If you’re wondering what else I talked about, it was mostly listening games to motivate students and then I gave a tutorial in which I showed how to use three free but powerful websites: YouGlish, TubeQuizard and LyricsTraining.

Based on the feedback, I think the tutorial was the bit that people liked the most (so, again, thanks guys for your words of appreciation!)

3. Using emergent language for focus on form, Rachel Tsateri

What can I say about Rachel’s talk? It was insightful, organised, creative. She went through a whole lesson plan and explained why she did what she did (which is exactly what concorso applicants have been doing). If you’re looking for a practical example of how to write a lesson plan and justify each step in relation to frameworks, theories and students’ needs, this is definitely a must watch!

My favourite activity? The use of emergent language (i.e. the language produced spontaneously by students) to “fill in the gap” between their language and the target language:

As the students speak, Rachel makes notes of what they said, puts examples of these on the board and then offers alternatives that are closer to the target language. In this example, she was teaching modals for speculation (e.g. ‘she must be your mom – she looks just like you!’): she took what the students said, like “he’s your husband” and offered a better alternative that incorporated the modals she was teaching, i.e. “he must be your husband”. This activity promotes grammatical accuracy because it helps students notice the gap between their production and the target language production – the idea of “focus on form” in TBLT.

Rachel shared her whole eclectic method for teaching grammar. If you’re looking for a flexible method you can use to teach grammar or plan a lesson with a grammar element, Rachel’s is the talk to watch.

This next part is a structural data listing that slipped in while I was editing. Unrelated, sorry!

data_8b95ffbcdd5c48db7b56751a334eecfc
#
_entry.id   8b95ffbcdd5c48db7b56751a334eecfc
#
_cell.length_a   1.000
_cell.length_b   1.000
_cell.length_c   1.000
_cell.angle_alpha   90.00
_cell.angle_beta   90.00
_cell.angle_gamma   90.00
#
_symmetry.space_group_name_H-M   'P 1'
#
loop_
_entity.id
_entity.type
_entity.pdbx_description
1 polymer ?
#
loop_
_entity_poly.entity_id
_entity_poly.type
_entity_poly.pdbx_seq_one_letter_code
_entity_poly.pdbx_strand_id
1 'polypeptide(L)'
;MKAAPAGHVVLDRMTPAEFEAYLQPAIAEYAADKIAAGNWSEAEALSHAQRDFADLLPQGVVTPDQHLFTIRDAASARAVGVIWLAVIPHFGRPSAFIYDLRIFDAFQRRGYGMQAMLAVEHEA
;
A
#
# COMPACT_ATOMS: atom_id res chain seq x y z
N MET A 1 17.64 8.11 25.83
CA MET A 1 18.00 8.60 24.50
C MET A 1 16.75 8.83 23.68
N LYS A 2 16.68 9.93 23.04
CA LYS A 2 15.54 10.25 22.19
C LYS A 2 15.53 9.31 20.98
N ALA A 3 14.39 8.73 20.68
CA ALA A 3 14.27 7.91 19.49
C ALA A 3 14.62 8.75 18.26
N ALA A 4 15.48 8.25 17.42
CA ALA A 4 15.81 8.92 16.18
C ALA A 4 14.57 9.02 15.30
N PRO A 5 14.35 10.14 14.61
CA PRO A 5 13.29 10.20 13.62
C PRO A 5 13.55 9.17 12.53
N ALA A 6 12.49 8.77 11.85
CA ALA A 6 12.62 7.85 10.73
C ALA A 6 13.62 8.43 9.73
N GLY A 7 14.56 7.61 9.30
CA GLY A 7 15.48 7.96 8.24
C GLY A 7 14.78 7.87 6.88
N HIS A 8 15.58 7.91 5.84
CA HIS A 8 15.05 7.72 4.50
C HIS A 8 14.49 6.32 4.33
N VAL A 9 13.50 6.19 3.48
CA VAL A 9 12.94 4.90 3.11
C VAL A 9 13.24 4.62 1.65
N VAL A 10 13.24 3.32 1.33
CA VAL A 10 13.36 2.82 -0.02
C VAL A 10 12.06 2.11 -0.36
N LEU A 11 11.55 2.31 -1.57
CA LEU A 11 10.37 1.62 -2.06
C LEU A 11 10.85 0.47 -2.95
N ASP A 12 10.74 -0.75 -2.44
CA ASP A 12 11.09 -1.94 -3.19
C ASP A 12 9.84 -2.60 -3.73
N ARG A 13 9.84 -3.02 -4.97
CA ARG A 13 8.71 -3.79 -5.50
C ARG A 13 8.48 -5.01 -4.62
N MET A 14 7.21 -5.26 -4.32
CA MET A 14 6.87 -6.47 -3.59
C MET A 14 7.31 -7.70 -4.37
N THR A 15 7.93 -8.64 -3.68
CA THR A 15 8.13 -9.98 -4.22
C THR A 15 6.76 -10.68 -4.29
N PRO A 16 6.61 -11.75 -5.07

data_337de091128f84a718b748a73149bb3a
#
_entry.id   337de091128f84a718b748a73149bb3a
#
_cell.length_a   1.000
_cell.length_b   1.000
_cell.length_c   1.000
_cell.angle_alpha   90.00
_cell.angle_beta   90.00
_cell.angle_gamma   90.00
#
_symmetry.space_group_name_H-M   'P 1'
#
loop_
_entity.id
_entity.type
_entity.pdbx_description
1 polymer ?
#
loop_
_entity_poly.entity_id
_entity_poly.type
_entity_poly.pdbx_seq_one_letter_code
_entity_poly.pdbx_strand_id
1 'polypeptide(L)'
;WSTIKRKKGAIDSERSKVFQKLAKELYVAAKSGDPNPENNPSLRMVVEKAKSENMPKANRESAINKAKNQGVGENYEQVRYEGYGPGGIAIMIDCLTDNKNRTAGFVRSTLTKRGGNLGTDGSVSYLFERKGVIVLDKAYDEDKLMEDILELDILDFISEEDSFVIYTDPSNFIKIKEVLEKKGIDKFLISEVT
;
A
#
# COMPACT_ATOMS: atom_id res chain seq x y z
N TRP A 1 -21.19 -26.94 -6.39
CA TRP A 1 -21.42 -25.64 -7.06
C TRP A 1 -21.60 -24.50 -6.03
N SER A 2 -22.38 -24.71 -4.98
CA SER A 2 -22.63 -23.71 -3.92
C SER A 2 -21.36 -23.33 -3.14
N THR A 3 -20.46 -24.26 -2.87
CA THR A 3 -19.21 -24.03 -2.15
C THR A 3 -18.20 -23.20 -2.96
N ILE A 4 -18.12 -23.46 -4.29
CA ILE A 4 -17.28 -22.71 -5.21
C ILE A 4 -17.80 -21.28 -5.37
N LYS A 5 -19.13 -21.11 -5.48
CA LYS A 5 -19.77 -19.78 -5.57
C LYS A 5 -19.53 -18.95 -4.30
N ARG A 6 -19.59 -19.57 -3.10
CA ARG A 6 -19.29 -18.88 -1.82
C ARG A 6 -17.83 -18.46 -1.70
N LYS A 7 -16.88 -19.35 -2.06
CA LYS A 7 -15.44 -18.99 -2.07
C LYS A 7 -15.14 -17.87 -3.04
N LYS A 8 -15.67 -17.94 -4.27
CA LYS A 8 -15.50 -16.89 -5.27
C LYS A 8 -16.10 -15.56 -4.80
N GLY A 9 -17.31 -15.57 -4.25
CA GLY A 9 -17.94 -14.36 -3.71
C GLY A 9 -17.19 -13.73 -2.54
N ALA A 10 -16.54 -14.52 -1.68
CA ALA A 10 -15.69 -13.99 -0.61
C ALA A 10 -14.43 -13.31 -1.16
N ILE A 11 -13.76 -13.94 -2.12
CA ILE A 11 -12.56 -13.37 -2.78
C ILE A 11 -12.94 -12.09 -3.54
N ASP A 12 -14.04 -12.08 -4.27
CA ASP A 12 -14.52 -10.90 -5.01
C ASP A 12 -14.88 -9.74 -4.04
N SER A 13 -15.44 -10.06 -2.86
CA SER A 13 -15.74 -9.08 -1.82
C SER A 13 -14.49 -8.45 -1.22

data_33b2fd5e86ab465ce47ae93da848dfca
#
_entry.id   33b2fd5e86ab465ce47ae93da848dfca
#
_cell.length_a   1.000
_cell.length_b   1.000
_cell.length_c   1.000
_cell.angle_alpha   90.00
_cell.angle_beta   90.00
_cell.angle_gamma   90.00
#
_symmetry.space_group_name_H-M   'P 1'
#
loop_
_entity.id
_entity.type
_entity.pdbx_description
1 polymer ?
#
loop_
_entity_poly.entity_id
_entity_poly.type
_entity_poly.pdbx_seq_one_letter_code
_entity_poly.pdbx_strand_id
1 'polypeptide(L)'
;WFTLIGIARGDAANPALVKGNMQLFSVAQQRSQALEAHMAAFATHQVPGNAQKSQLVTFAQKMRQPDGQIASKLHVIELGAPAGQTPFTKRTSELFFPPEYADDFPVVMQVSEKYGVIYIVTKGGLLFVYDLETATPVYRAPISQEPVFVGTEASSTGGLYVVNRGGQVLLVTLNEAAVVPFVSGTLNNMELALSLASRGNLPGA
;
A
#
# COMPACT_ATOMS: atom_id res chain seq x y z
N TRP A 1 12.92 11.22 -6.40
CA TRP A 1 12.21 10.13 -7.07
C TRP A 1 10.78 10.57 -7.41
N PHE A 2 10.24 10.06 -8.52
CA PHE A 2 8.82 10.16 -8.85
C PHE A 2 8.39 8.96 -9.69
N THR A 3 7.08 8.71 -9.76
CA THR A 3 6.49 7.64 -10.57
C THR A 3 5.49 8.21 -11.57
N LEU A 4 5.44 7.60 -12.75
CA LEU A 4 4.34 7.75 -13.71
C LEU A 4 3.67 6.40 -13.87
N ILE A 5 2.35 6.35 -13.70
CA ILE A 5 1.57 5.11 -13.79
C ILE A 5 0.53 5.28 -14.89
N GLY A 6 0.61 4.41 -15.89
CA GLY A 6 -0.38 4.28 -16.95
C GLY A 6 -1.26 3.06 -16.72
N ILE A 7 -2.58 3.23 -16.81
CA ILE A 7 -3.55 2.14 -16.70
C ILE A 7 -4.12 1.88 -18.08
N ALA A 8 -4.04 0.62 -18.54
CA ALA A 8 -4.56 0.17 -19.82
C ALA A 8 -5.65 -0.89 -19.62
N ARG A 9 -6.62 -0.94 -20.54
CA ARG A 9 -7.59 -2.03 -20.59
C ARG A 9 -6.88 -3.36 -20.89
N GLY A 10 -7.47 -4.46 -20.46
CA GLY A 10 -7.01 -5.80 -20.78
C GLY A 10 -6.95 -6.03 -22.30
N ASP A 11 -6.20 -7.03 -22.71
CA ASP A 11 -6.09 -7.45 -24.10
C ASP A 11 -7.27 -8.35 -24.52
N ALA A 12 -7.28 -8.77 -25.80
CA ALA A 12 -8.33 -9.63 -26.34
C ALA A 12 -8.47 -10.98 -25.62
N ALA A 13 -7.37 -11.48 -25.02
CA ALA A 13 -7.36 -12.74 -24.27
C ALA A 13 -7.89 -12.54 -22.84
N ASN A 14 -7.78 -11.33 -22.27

4. Task repetition and visualisation, Sarah Priestley

An idea that was discussed from various perspectives during the LanguagEd Day was that of task repetition. Task repetition means repeating a task at different times or in different ways: for example you may first do an activity in pairs, then individually. Task repetition has long been known to help second language acquisition – see what Scott Thornbury has to say about this, for instance.

Sarah discussed this in the context of helping lower level students and managing mixed ability classes in speaking activities. Mixed ability classes are not only, like Sarah said, pretty much all classes; they are also the reality of most school-based learning, particularly in Italy.

One activity that I loved from Sarah’s talk was the Venn Diagram:

Here, two students don’t just do a speaking activity in which they say what they are/aren’t going to do at the weekend: they build a Venn Diagram to show which activities they have in common with their partner. They then repeat the same task with another partner. This helps them visualise their learning, use a tool that they know from maths, make their learning more tangible and consolidate the vocab/grammar by doing the task twice.

5. Performance vs. learning, André Hedlund

Our cognitive scientist in charge André Hedlund closed the day with his talk on aims, assessment and outcomes, a topic that I know is close to the heart of many who are doing or have done the concorso.

André shared what I think is a very important truth:

So how do we assess what sticks with us? André suggested doing it through “visible thinking routines”, i.e. activities that make thinking visible, so we can access what our students are really learning. You will find loads of examples of visible thinking routines on the Project Zero website at Harvard University.

So, what is your favourite activity? Let us know in the comments! 💬